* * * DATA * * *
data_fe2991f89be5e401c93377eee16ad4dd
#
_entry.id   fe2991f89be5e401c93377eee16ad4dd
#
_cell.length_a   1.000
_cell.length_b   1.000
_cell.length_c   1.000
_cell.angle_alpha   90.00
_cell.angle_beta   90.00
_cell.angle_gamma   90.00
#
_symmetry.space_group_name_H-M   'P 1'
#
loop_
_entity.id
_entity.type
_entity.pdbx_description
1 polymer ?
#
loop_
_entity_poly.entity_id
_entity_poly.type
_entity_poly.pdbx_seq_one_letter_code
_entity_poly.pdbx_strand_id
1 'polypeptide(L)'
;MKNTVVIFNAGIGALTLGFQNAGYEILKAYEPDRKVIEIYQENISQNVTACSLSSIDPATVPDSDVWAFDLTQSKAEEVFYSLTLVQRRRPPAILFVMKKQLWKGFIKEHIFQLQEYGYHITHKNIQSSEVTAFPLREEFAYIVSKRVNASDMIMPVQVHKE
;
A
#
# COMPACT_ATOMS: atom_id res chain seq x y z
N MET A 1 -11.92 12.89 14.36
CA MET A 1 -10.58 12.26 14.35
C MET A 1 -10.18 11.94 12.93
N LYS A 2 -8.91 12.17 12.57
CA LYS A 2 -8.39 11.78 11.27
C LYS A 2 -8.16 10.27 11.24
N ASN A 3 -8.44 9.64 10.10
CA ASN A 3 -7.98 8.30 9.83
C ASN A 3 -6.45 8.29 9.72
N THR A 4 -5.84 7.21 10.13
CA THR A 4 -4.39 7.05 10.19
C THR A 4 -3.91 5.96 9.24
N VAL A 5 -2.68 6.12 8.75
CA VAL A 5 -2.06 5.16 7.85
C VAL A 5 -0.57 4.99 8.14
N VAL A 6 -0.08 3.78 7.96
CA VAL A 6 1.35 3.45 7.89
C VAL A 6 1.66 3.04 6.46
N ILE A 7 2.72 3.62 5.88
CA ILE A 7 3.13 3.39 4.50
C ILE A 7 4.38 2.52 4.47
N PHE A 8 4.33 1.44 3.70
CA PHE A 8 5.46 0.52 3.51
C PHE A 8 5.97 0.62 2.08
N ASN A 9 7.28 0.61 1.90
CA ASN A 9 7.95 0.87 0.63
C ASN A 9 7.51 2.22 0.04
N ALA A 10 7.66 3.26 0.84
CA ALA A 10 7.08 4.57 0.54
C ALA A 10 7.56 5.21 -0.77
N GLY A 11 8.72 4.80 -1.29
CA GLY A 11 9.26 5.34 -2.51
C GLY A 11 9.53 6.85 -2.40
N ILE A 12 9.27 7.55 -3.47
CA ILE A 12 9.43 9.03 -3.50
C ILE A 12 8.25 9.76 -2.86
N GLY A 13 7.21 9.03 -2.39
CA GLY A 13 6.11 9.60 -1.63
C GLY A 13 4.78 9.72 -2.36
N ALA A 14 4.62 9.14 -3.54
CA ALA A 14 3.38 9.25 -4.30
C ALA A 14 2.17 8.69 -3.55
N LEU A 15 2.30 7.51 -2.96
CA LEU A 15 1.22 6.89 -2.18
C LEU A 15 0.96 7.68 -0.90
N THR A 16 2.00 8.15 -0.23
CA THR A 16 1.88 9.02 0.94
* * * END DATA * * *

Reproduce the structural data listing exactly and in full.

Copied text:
data_fe2991f89be5e401c93377eee16ad4dd
#
_entry.id   fe2991f89be5e401c93377eee16ad4dd
#
_cell.length_a   1.000
_cell.length_b   1.000
_cell.length_c   1.000
_cell.angle_alpha   90.00
_cell.angle_beta   90.00
_cell.angle_gamma   90.00
#
_symmetry.space_group_name_H-M   'P 1'
#
loop_
_entity.id
_entity.type
_entity.pdbx_description
1 polymer ?
#
loop_
_entity_poly.entity_id
_entity_poly.type
_entity_poly.pdbx_seq_one_letter_code
_entity_poly.pdbx_strand_id
1 'polypeptide(L)'
;MKNTVVIFNAGIGALTLGFQNAGYEILKAYEPDRKVIEIYQENISQNVTACSLSSIDPATVPDSDVWAFDLTQSKAEEVFYSLTLVQRRRPPAILFVMKKQLWKGFIKEHIFQLQEYGYHITHKNIQSSEVTAFPLREEFAYIVSKRVNASDMIMPVQVHKE
;
A
#
# COMPACT_ATOMS: atom_id res chain seq x y z
N MET A 1 -11.92 12.89 14.36
CA MET A 1 -10.58 12.26 14.35
C MET A 1 -10.18 11.94 12.93
N LYS A 2 -8.91 12.17 12.57
CA LYS A 2 -8.39 11.78 11.27
C LYS A 2 -8.16 10.27 11.24
N ASN A 3 -8.44 9.64 10.10
CA ASN A 3 -7.98 8.30 9.83
C ASN A 3 -6.45 8.29 9.72
N THR A 4 -5.84 7.21 10.13
CA THR A 4 -4.39 7.05 10.19
C THR A 4 -3.91 5.96 9.24
N VAL A 5 -2.68 6.12 8.75
CA VAL A 5 -2.06 5.16 7.85
C VAL A 5 -0.57 4.99 8.14
N VAL A 6 -0.08 3.78 7.96
CA VAL A 6 1.35 3.45 7.89
C VAL A 6 1.66 3.04 6.46
N ILE A 7 2.72 3.62 5.88
CA ILE A 7 3.13 3.39 4.50
C ILE A 7 4.38 2.52 4.47
N PHE A 8 4.33 1.44 3.70
CA PHE A 8 5.46 0.52 3.51
C PHE A 8 5.97 0.62 2.08
N ASN A 9 7.28 0.61 1.90
CA ASN A 9 7.95 0.87 0.63
C ASN A 9 7.51 2.22 0.04
N ALA A 10 7.66 3.26 0.84
CA ALA A 10 7.08 4.57 0.54
C ALA A 10 7.56 5.21 -0.77
N GLY A 11 8.72 4.80 -1.29
CA GLY A 11 9.26 5.34 -2.51
C GLY A 11 9.53 6.85 -2.40
N ILE A 12 9.27 7.55 -3.47
CA ILE A 12 9.43 9.03 -3.50
C ILE A 12 8.25 9.76 -2.86
N GLY A 13 7.21 9.03 -2.39
CA GLY A 13 6.11 9.60 -1.63
C GLY A 13 4.78 9.72 -2.36
N ALA A 14 4.62 9.14 -3.54
CA ALA A 14 3.38 9.25 -4.30
C ALA A 14 2.17 8.69 -3.55
N LEU A 15 2.30 7.51 -2.96
CA LEU A 15 1.22 6.89 -2.18
C LEU A 15 0.96 7.68 -0.90
N THR A 16 2.00 8.15 -0.23
CA THR A 16 1.88 9.02 0.94